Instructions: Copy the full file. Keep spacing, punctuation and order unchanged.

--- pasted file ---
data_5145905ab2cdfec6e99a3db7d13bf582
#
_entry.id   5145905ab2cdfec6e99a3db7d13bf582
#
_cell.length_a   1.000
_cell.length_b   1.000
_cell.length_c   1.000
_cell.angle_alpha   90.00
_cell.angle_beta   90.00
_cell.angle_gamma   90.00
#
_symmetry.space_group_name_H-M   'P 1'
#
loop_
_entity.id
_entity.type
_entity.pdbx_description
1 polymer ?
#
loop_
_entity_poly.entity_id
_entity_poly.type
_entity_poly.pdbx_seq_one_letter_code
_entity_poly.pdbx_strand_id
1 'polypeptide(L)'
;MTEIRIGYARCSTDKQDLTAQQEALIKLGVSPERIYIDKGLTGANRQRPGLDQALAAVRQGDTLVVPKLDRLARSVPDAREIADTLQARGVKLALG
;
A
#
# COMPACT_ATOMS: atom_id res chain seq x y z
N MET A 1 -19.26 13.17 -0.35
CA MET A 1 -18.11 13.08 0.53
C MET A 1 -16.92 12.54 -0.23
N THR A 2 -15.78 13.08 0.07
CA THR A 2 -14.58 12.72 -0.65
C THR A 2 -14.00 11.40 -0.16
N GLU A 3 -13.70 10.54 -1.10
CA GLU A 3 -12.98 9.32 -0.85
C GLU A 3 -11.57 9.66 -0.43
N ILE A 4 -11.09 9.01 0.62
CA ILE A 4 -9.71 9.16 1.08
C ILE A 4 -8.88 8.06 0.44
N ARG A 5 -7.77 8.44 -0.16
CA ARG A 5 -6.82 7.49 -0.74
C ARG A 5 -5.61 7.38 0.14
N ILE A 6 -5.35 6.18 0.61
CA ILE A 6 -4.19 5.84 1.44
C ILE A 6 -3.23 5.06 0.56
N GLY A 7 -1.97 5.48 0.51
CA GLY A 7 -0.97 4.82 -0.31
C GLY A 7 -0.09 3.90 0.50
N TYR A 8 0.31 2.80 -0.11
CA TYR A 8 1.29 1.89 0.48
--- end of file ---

data_5145905ab2cdfec6e99a3db7d13bf582
#
_entry.id   5145905ab2cdfec6e99a3db7d13bf582
#
_cell.length_a   1.000
_cell.length_b   1.000
_cell.length_c   1.000
_cell.angle_alpha   90.00
_cell.angle_beta   90.00
_cell.angle_gamma   90.00
#
_symmetry.space_group_name_H-M   'P 1'
#
loop_
_entity.id
_entity.type
_entity.pdbx_description
1 polymer ?
#
loop_
_entity_poly.entity_id
_entity_poly.type
_entity_poly.pdbx_seq_one_letter_code
_entity_poly.pdbx_strand_id
1 'polypeptide(L)'
;MTEIRIGYARCSTDKQDLTAQQEALIKLGVSPERIYIDKGLTGANRQRPGLDQALAAVRQGDTLVVPKLDRLARSVPDAREIADTLQARGVKLALG
;
A
#
# COMPACT_ATOMS: atom_id res chain seq x y z
N MET A 1 -19.26 13.17 -0.35
CA MET A 1 -18.11 13.08 0.53
C MET A 1 -16.92 12.54 -0.23
N THR A 2 -15.78 13.08 0.07
CA THR A 2 -14.58 12.72 -0.65
C THR A 2 -14.00 11.40 -0.16
N GLU A 3 -13.70 10.54 -1.10
CA GLU A 3 -12.98 9.32 -0.85
C GLU A 3 -11.57 9.66 -0.43
N ILE A 4 -11.09 9.01 0.62
CA ILE A 4 -9.71 9.16 1.08
C ILE A 4 -8.88 8.06 0.44
N ARG A 5 -7.77 8.44 -0.16
CA ARG A 5 -6.82 7.49 -0.74
C ARG A 5 -5.61 7.38 0.14
N ILE A 6 -5.35 6.18 0.61
CA ILE A 6 -4.19 5.84 1.44
C ILE A 6 -3.23 5.06 0.56
N GLY A 7 -1.97 5.48 0.51
CA GLY A 7 -0.97 4.82 -0.31
C GLY A 7 -0.09 3.90 0.50
N TYR A 8 0.31 2.80 -0.11
CA TYR A 8 1.29 1.89 0.48